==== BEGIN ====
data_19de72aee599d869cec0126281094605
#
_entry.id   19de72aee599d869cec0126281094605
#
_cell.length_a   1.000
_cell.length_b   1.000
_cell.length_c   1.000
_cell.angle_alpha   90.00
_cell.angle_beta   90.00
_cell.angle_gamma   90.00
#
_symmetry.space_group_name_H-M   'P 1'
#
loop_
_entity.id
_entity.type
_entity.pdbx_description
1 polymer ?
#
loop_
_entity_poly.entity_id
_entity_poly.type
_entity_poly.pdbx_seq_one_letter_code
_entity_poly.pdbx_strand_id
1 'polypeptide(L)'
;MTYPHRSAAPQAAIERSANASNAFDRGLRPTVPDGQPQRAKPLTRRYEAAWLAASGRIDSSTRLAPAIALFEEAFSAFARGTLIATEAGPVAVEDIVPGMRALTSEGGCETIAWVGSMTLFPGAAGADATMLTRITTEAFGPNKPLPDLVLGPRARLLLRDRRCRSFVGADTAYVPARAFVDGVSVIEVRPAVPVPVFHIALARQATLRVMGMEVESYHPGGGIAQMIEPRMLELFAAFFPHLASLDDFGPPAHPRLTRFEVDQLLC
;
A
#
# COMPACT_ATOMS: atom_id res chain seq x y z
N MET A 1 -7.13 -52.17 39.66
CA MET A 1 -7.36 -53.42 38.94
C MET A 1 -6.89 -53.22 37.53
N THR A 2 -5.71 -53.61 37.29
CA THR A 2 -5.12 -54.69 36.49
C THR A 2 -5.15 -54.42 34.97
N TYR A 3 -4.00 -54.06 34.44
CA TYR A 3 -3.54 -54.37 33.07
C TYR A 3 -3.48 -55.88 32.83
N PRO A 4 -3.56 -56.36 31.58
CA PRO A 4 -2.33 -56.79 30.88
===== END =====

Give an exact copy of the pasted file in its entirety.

data_19de72aee599d869cec0126281094605
#
_entry.id   19de72aee599d869cec0126281094605
#
_cell.length_a   1.000
_cell.length_b   1.000
_cell.length_c   1.000
_cell.angle_alpha   90.00
_cell.angle_beta   90.00
_cell.angle_gamma   90.00
#
_symmetry.space_group_name_H-M   'P 1'
#
loop_
_entity.id
_entity.type
_entity.pdbx_description
1 polymer ?
#
loop_
_entity_poly.entity_id
_entity_poly.type
_entity_poly.pdbx_seq_one_letter_code
_entity_poly.pdbx_strand_id
1 'polypeptide(L)'
;MTYPHRSAAPQAAIERSANASNAFDRGLRPTVPDGQPQRAKPLTRRYEAAWLAASGRIDSSTRLAPAIALFEEAFSAFARGTLIATEAGPVAVEDIVPGMRALTSEGGCETIAWVGSMTLFPGAAGADATMLTRITTEAFGPNKPLPDLVLGPRARLLLRDRRCRSFVGADTAYVPARAFVDGVSVIEVRPAVPVPVFHIALARQATLRVMGMEVESYHPGGGIAQMIEPRMLELFAAFFPHLASLDDFGPPAHPRLTRFEVDQLLC
;
A
#
# COMPACT_ATOMS: atom_id res chain seq x y z
N MET A 1 -7.13 -52.17 39.66
CA MET A 1 -7.36 -53.42 38.94
C MET A 1 -6.89 -53.22 37.53
N THR A 2 -5.71 -53.61 37.29
CA THR A 2 -5.12 -54.69 36.49
C THR A 2 -5.15 -54.42 34.97
N TYR A 3 -4.00 -54.06 34.44
CA TYR A 3 -3.54 -54.37 33.07
C TYR A 3 -3.48 -55.88 32.83
N PRO A 4 -3.56 -56.36 31.58
CA PRO A 4 -2.33 -56.79 30.88